The Muhtadi International Drumming Festival
What is it about the beat of a drum that unites cultures from all over the world? At the Muhtadi International Drumming Festival held this past weekend (June 6 and 7) at Queen's Park, drum troupes from all over the world from, North America to Central America to Africa to Asia, came to celebrate the drum and to answer just that.
"The drum is a base of a lot of cultural expressions," says Tasha Thomas, the executive director of the Muhtadi Festival. "It takes different forms and it's used in different fashions, but almost every culture has a national drum or an instrument similar to the drum or percussive in some way."
The drum festival is the brain child of Muhtadi, a Trinidad-born professional drummer, who launched the festival in 2000 in efforts to unite Toronto's many varying cultures through percussive music. Ten years later, the festival now boasts two stages with enough performers to extend the festival to a full weekend.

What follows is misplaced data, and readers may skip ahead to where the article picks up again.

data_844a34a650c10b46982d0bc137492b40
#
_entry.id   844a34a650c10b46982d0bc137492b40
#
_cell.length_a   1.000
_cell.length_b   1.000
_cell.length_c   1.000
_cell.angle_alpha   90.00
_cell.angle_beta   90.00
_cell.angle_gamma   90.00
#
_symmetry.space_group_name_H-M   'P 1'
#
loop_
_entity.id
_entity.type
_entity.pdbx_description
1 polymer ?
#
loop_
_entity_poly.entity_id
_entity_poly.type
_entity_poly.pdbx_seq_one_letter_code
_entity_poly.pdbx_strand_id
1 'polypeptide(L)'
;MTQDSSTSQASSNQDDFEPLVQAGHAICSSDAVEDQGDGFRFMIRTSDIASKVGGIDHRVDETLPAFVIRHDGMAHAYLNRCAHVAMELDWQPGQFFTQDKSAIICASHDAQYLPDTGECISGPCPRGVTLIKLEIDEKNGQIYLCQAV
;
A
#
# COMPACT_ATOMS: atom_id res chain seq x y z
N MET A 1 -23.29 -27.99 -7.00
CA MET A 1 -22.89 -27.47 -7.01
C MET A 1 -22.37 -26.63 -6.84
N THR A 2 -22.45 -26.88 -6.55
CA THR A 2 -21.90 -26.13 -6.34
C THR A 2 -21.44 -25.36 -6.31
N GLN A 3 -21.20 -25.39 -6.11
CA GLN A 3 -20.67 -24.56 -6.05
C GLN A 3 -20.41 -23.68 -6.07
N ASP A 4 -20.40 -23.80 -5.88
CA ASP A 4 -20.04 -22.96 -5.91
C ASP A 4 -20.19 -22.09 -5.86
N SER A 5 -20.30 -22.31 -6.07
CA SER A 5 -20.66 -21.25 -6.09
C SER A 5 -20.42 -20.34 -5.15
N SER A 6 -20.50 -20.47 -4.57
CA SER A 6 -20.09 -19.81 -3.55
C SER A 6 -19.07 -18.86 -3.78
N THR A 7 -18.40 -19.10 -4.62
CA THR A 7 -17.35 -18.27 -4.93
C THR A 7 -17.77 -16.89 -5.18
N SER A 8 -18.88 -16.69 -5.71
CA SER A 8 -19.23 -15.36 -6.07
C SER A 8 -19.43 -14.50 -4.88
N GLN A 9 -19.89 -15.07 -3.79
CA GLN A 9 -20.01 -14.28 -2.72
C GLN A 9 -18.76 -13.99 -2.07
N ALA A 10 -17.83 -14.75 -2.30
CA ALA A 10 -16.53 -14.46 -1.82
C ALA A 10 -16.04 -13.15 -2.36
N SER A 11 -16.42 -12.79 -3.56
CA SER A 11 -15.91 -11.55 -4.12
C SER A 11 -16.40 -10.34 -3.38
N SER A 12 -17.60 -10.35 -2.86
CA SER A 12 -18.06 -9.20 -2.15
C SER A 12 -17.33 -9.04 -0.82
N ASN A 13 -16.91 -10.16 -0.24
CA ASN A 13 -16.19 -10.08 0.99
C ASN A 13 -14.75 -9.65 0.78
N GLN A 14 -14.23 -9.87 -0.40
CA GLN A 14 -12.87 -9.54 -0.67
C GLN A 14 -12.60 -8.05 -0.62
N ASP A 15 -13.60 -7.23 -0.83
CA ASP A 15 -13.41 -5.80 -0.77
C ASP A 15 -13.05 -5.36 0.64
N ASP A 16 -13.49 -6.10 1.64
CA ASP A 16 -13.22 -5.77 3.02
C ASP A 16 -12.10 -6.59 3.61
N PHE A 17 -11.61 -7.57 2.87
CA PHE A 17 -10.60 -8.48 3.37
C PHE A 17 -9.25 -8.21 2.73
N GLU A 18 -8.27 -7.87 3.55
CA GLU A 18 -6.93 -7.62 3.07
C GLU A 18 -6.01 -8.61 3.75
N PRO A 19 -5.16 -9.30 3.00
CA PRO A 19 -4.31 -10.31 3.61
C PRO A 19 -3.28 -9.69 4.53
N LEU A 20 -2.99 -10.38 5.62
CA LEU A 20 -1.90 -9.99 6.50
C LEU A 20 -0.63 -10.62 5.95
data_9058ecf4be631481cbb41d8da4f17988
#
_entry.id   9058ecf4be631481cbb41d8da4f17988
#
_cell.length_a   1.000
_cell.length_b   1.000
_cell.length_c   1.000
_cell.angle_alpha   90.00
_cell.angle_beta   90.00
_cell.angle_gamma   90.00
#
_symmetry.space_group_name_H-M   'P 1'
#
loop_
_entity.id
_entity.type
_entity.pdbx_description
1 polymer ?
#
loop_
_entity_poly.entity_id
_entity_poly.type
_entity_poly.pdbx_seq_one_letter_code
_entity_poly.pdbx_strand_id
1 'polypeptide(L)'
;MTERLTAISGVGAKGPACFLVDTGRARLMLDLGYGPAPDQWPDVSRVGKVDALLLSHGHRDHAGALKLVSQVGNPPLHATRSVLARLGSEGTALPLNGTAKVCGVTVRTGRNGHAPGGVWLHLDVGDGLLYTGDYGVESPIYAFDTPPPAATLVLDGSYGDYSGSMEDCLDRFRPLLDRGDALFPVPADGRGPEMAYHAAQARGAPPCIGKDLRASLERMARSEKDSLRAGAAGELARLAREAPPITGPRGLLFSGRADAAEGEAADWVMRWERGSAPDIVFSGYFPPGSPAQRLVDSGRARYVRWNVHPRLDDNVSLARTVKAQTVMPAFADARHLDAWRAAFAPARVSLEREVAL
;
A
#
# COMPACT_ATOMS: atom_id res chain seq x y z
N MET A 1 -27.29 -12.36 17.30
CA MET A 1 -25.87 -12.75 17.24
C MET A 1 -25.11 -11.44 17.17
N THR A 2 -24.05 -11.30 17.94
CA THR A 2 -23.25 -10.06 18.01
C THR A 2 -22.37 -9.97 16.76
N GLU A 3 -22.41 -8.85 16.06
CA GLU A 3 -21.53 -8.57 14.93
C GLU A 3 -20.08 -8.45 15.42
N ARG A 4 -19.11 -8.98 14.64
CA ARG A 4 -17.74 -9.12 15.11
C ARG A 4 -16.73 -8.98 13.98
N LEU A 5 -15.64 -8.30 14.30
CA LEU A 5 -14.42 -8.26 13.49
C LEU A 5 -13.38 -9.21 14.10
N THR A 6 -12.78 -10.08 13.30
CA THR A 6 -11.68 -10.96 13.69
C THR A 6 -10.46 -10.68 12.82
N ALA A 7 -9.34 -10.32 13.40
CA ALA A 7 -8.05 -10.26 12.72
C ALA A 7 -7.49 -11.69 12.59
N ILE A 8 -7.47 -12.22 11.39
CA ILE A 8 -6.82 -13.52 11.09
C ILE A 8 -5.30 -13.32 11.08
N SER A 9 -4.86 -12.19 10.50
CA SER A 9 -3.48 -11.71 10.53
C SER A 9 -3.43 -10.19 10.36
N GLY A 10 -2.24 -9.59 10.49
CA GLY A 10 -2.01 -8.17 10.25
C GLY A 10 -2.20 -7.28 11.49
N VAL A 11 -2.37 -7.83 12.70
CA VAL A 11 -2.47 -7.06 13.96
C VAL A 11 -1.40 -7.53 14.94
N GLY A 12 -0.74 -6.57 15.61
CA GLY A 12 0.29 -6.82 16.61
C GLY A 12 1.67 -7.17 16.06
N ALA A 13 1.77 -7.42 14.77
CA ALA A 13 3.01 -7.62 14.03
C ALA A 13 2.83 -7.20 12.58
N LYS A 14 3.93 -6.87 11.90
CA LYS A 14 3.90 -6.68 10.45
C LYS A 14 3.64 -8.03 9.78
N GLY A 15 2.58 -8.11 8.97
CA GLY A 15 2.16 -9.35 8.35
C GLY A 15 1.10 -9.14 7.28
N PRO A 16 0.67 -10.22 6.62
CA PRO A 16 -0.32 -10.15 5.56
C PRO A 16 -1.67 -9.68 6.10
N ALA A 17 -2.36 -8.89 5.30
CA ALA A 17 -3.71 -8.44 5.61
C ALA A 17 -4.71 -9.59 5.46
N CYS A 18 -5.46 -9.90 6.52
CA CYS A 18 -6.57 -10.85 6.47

With the steady percussive beats echoing in the background, Queen's Park quickly filled with people from all ages and cultural backgrounds. Performances always on the go, workshops being held throughout the day to leave everyone, from the seasoned drummer to the never-played-before, something to go home with, it was enough to keep everyone from merely sitting around.
From Niagara Falls, the Dragon Ritual Drummers (DRD) brought their sounds that hail from the Voodoo traditions of New Orleans to the main stage on Saturday. While normally playing for a niche crowd, the drummers were ecstatic to bring their beats to a more mainstream audience.
"It's a dream come true," says Marco "Drago" Canzoneri, a member of the DRD. "Drumming is a way we connect to the Earth and the common theme today is connecting with the Earth, the ancestors and connecting with the drum. There aren't words that can describe this amount of drums and the feeling you get in the pit of your stomach and in your heart."
To drum, to dance, to celebrate, if there was a need to sum up the Muhtadi experience, that would be it. Where everyone that owns any kind of portable drum or any item that can be banged on to create a beat is encouraged to bring it along. Despite the great entertainment happening on the stages or the workshops in the tents, there's nothing like an impromptu drum jam.
Take a handful of people to a corner of the park and beat out a simple rhythm, enough to call others to join, and soon that simple rhythm is an intricate cacophony of sound and music. For this aspiring musician and fan of the drum, any celebration that welcomes on-the-spot creating and experimenting is paradise.
Photos by Samantha Wu